There is a note in Guthooks telling you not to hike in the Supes in bad weather. I spent three days in a Payson motel on account of this. Err on the side of caution and all that. I’m glad I did. They would have been a death-trap.

One large section was black ash like Mordor Beach. The trees were dead and burned; I would not camp here, I would not hike here in any sort of wind or rain. There was no trail, nor even footprints. I had to use a compass to orient myself. In a few areas you went down a little ravine to cross a creek; the littoral flora were devastated by flooding and moving around was difficult. If I’d been there during the flooding, I assume my body would have been found a good distance away! There were several washouts, which required slow and careful treading. A few were on the side of a steep mountain, and required hand-over-hand scramble – and more than a little leaping, I must confess.

At the end of the range is a two mile trail that follows a river. The recent flooding had smashed this whole area pretty well. When the trail dipped down to water level it was muddy, sandy, and boulder-hoppy madness. Strong memories of the Richmonds. In short: I fucking loved the Superstitions.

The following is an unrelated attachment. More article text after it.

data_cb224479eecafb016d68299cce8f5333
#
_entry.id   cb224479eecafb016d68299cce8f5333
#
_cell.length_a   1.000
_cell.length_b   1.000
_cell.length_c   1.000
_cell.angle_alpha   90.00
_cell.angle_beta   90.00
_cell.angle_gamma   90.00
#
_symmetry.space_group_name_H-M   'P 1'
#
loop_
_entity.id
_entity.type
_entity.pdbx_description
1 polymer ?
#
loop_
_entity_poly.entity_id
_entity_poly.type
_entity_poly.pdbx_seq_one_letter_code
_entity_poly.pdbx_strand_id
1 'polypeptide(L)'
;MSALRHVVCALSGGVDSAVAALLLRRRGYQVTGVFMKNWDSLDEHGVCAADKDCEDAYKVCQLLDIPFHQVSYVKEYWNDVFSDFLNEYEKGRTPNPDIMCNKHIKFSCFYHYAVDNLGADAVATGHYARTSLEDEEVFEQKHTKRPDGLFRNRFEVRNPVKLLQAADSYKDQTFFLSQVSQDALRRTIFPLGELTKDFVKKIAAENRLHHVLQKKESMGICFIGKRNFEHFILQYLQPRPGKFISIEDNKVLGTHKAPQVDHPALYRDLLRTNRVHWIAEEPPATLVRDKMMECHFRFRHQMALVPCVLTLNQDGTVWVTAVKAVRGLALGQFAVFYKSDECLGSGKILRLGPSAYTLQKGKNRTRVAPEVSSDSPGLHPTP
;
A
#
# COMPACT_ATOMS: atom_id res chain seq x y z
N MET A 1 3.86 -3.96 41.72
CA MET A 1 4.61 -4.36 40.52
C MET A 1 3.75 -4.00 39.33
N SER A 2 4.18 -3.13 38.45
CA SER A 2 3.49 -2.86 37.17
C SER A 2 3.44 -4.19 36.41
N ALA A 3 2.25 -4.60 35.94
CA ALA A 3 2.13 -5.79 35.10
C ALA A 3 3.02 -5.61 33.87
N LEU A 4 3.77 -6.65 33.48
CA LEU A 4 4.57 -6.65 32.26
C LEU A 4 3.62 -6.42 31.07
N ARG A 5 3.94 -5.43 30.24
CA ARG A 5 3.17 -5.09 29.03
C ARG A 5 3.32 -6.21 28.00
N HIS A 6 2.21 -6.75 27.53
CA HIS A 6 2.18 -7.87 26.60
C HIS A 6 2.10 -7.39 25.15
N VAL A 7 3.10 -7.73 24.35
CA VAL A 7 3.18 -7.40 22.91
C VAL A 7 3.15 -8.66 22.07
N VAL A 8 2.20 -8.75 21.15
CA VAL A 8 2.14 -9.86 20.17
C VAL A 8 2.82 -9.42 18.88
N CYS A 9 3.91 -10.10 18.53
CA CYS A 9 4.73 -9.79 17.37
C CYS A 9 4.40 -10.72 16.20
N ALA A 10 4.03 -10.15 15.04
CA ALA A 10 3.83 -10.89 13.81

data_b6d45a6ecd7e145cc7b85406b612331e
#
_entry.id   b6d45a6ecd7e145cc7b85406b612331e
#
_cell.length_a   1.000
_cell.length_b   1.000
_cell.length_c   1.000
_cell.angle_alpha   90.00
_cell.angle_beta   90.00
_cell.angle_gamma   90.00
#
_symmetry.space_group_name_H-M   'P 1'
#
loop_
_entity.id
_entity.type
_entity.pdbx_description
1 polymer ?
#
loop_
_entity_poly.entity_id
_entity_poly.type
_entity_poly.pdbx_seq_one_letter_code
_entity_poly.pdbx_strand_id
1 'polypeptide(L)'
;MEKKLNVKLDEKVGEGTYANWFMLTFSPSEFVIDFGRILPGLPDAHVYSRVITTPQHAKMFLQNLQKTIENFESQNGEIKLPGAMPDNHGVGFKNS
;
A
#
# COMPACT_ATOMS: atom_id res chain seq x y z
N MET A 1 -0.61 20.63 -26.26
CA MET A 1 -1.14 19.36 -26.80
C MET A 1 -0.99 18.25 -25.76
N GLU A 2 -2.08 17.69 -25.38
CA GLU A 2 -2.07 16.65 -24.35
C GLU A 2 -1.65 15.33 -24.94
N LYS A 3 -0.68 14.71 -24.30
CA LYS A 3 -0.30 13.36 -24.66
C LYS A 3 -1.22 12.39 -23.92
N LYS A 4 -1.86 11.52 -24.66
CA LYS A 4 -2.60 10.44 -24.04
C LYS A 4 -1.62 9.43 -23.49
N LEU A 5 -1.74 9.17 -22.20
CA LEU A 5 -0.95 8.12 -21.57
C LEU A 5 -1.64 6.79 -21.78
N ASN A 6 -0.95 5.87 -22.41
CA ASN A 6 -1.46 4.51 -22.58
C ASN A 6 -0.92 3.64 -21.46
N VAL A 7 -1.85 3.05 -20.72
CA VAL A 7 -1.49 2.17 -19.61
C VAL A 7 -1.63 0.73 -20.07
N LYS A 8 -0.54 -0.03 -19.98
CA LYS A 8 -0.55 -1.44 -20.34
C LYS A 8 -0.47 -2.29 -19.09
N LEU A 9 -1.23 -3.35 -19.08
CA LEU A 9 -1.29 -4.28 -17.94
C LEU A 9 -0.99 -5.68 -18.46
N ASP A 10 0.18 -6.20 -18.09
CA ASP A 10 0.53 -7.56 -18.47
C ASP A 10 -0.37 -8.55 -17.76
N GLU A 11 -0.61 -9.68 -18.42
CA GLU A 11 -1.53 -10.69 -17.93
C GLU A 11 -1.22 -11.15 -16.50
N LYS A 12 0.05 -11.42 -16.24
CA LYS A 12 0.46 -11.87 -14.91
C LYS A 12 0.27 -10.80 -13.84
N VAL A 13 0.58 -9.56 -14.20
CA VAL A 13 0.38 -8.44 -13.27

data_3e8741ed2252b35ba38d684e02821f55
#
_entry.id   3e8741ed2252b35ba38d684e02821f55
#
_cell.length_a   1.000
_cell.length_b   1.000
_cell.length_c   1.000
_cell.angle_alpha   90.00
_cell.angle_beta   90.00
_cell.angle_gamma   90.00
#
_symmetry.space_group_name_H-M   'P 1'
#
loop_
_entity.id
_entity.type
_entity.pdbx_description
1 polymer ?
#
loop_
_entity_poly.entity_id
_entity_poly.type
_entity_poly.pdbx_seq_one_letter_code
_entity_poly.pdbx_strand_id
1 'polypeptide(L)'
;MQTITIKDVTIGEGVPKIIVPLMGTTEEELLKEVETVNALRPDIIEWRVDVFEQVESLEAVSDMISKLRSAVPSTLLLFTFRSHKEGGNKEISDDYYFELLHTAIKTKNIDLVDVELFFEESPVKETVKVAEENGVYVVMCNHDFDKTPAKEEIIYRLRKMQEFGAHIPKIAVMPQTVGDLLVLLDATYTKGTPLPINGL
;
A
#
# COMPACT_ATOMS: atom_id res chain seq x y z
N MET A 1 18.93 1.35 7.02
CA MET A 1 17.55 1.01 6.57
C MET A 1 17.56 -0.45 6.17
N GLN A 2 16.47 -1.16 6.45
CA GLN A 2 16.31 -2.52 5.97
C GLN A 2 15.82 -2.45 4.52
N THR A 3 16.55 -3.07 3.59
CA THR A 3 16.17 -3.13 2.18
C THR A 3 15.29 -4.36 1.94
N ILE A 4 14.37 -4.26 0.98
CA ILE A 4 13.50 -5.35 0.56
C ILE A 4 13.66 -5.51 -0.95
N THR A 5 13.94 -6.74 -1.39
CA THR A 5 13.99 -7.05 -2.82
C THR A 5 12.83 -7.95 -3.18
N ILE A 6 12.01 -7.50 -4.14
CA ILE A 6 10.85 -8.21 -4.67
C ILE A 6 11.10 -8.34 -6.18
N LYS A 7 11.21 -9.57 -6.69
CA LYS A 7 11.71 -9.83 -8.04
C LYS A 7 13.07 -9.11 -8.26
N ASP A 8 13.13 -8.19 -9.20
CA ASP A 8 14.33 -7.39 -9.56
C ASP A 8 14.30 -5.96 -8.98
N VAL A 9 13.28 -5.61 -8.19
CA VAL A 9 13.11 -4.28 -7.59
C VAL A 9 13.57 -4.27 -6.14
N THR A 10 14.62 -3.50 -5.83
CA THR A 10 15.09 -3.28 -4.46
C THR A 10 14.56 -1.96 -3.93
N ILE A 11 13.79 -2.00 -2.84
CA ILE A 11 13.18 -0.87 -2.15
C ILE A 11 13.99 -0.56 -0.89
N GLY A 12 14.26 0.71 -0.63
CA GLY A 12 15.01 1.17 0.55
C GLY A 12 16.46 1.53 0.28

Leaving the Supes is about twenty miles of gentle downhill and desert-running. The trail crosses a highway, where it’s a very easy hitch into Superior. This is probably the sketchiest town I’ve ever hiked through – counting Duncannon, counting Pearisburg, counting Northland and Southland, counting all the mighty methmotels of the PCT. It looks like it was built by cowboys and then burned down by different cowboys. The gas stations at the edge of town are clean and safe, and that’s where the one motel is. There’s a grocery store in town but the gas stations have better resupply o.O

J. The Pass

Just south of Superior is one of my favorite sections of the AZT. It’s a gentle climb up and along a canyon wall to a high pass of red rock and green cactus. It feels as epic as a pass in the Sierras. I was shocked when I saw it only took you to 1000m in elevation.